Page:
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James Cunningham

April 29, 2013 by Speakers' Spotlight

13 Questions with James Cunningham

Many of us in the speaking industry think of James Cunningham as one of the top emcees and entertainers in North America, always guaranteeing laughter and delight at whatever he undertakes. But did you know that he is also the host of the food TV program Eat St., and the  newly-minted author of the show’s companion cookbook?  The Indigo Lifestyle Blog recently had the chance to ask James about his top 5 meals, the appeal of food trucks and the correlation between tasty and messy:

Indigo Lifestyle Blog: Food trucks have taken street food and hand-held eats to a whole new level. What do you think is the food truck capital of North America?

James Cunningham: Without a doubt it is a tie between Portland, Oregon (700 food trucks) and Austin, Texas (500 food trucks). Both cities have embraced their food truck culture and really made great strides in promoting their successes. If you are looking for a great vacation, check out either of the two cities and you won’t be disappointed!

ILB: Why do you think we love to wait and line up outside for food? Is it memories of the childhood ice cream truck? Would restaurant food taste better if we had to wait in line and eat it outside?

JC: I call this “lining up” process for a food truck a “gourmet flash mob” (I invented the word – but you can use it). It is what sets food trucks apart from à la carte restaurants. There is something special about meeting other people in the line, chatting about other trucks or favourite experiences or dishes. There is a time for a nice wine list and being waited on but with summer coming up do yourself a favour and spend at least ONE lunch hour a week checking out your local food trucks – it’s a whole new experience.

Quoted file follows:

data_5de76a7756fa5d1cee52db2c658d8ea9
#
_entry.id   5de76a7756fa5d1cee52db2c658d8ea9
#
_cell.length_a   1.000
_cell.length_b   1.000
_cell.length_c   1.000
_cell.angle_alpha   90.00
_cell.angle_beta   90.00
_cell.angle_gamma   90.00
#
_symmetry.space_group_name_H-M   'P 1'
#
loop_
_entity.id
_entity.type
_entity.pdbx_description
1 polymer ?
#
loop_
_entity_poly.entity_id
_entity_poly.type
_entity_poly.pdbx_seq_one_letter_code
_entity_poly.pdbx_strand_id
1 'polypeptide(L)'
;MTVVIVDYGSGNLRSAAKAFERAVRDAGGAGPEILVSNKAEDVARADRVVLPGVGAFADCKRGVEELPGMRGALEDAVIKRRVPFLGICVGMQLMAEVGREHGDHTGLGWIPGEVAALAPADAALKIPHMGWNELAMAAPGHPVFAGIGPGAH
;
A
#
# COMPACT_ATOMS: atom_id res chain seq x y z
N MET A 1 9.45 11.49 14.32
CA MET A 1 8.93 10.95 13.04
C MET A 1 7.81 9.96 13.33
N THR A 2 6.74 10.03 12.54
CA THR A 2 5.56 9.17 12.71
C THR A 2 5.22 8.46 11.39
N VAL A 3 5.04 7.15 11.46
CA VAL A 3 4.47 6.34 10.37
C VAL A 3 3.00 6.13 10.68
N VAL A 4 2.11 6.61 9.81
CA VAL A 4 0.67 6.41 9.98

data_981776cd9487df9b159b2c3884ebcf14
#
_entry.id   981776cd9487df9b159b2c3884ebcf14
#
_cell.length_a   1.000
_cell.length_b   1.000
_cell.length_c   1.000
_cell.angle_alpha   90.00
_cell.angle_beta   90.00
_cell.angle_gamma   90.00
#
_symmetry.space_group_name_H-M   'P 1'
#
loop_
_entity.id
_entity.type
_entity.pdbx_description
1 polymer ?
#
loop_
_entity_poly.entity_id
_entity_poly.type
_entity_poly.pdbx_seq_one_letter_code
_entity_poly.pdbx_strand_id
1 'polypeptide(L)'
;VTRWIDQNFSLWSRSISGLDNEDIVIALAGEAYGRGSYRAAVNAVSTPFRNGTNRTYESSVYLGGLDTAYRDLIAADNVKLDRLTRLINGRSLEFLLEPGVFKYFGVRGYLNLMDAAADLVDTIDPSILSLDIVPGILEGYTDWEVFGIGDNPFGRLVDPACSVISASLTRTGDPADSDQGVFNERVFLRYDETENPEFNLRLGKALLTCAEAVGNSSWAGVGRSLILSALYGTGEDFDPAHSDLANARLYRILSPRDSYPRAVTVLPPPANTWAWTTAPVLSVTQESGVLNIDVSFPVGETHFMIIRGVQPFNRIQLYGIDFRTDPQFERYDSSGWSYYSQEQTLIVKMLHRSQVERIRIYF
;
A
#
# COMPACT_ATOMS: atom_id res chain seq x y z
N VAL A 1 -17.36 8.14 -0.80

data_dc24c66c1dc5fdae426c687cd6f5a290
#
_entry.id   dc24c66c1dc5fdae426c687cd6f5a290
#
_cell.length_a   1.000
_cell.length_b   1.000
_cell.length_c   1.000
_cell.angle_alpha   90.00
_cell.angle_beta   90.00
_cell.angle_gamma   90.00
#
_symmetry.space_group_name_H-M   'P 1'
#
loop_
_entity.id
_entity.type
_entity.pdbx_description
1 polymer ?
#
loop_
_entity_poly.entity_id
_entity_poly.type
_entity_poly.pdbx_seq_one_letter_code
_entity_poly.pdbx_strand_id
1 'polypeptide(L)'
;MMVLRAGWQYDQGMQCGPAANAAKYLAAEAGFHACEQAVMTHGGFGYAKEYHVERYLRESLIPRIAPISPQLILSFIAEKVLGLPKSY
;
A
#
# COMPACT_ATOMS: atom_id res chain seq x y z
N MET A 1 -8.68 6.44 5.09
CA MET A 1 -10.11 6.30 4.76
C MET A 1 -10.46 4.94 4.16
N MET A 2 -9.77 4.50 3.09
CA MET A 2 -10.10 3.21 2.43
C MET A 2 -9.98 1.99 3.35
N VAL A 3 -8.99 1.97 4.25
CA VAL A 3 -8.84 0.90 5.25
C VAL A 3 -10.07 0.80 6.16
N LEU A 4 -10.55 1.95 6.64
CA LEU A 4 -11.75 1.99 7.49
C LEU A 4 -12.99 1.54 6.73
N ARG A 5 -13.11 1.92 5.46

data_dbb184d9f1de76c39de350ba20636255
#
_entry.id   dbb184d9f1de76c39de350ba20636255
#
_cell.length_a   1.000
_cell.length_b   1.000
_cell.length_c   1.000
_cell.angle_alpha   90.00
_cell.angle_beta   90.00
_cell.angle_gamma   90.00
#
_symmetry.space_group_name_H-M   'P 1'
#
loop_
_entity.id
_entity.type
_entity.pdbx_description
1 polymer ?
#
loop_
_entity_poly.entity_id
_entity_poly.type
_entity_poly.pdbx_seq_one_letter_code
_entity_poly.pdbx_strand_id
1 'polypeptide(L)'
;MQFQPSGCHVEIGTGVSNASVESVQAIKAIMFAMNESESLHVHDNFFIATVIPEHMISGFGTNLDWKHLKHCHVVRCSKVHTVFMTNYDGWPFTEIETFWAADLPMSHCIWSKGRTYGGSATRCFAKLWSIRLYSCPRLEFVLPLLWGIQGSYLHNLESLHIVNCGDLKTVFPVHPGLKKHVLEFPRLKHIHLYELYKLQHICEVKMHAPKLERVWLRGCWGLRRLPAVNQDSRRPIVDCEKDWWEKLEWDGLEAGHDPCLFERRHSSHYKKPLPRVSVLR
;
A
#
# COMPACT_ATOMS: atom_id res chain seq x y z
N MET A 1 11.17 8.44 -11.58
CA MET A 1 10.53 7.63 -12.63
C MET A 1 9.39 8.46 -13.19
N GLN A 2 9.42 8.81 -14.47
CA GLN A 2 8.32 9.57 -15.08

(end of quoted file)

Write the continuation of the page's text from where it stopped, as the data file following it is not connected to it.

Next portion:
ILB: Earlier this year Zane Caplansky approached CBC’s Dragon’s Den for financing to expand Thunderin’ Thelma (his food truck) into a fleet, but he was declined. Do you forsee truck “franchises” or fleets of food trucks across North America anytime soon? What food truck would you nominate to be franchised first?

JC: Zane is an all-around awesome dude and brilliant food entrepreneur. His idea was a good one but a franchise of food trucks is a difficult thing to manage. Most truck owners are very hands-on and are usually out with their trucks each and every day. I don’t doubt they are coming, in fact Smoke’s Poutinerie is already attempting to do this across Canada with a series of trucks – so we’ll soon find out how it goes. From what I’ve seen so far they are quite successful!

ILB: I have a hypothesis to share with you. Does more messy = more tasty food? Are they related?

JC: Oh absolutely! If you need a shower after a meal…that was a good meal!